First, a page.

I have spent a lot of time thinking — and recently some time writing — about furnishing our old house. A few Saturdays ago, I had the privilege to hunt for furniture for someone else: my best friend’s daughter’s (BFD) first home.
BFD has found an adorable mid-century Florida lake house. Of course that means two window units instead of central air and limited closets, cabinets and other things most of us now take for granted. But it also opens up any number of possibilities especially for a young couple just starting their life together.
There is no better place to start looking for furniture than the local monthly estate auction. It was BFD’s first time bidding on her own at an auction and it only took a few tentative card raises before she was right in the mix. Her first purchase, a red tufted 19th century sofa in perfect condition, brought her a number of high-fives not only from her mother and I but from many of the long-time antique dealers in the crowd. By the time she bought a mahogany center pedestal dining table with amazing inlays she was a pro.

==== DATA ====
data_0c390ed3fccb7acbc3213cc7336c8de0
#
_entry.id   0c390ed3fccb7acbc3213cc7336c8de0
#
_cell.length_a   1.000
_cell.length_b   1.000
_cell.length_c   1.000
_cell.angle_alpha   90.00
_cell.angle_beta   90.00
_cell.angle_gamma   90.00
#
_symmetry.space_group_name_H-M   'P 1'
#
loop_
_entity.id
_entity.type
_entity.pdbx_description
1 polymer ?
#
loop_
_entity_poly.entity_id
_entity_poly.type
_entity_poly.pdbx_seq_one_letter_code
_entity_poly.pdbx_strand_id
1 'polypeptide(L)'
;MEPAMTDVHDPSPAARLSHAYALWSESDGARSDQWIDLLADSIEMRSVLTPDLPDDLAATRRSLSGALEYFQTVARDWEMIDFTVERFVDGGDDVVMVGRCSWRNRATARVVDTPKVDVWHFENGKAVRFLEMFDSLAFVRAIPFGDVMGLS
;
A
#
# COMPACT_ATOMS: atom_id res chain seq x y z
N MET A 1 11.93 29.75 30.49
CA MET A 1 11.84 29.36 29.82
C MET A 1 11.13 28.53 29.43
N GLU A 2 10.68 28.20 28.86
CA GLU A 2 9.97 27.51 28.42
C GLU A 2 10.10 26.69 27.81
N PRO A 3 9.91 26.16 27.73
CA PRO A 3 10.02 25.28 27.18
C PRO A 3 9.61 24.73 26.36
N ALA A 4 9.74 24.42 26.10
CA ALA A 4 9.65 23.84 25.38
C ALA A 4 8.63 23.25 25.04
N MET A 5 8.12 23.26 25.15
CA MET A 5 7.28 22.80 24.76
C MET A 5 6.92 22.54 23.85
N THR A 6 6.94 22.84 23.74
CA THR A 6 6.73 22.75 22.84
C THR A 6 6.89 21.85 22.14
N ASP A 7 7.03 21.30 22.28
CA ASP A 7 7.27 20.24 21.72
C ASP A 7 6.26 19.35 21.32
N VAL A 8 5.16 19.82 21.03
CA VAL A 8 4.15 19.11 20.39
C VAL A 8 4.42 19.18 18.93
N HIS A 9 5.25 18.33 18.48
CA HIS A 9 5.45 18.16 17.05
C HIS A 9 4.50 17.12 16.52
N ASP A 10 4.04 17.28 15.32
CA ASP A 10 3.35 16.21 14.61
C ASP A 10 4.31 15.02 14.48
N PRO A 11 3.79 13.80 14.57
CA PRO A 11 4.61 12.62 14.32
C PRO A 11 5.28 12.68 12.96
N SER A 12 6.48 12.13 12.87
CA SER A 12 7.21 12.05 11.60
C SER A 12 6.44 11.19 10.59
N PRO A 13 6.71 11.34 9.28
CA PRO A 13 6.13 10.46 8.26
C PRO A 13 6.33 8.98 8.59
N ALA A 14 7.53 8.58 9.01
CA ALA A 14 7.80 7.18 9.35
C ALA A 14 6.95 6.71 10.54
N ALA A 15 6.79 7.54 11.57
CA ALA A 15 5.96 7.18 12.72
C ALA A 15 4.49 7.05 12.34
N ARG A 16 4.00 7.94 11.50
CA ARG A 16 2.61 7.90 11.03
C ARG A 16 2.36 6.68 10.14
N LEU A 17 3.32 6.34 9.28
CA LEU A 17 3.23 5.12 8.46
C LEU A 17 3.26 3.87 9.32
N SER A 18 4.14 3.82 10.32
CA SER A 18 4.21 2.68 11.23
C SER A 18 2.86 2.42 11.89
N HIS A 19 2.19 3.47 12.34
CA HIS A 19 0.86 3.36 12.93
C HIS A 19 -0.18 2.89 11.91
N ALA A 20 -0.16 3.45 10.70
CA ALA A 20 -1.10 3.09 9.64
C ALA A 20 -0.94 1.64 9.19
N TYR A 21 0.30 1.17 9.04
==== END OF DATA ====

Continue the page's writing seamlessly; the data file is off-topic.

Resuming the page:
In total, BFD bought two glorious centerpieces she can use to build rooms around for under $200. And this Saturday she’s going back for dining room chairs.
Our first place was a two room moldy basement apartment with an over-worked dehumidifier on Capitol Hill back in the 80s. We borrowed a round oak dining room table from a friend and then after carrying it for blocks discovered it wouldn’t fit past the apartment’s entryway.
Our landlord, a long-time Congressman from Texas, took pity on us and appeared on our doorstep one morning with an assortment of furnishings: an odd green lamp from the 50s (which is probably now priceless wherever it is), a mattress he insisted was too large for his guest room and a beautiful set of china that his wife “just didn’t care for.”
We loved that china and used it for years as our primary set while the two wedding sets sat in the cabinet. It now is prominently on display in one of the glass front cabinets in the kitchen and reminds me daily of that perfect first apartment.
A place that 30 years later I can still only describe as full of possibilities.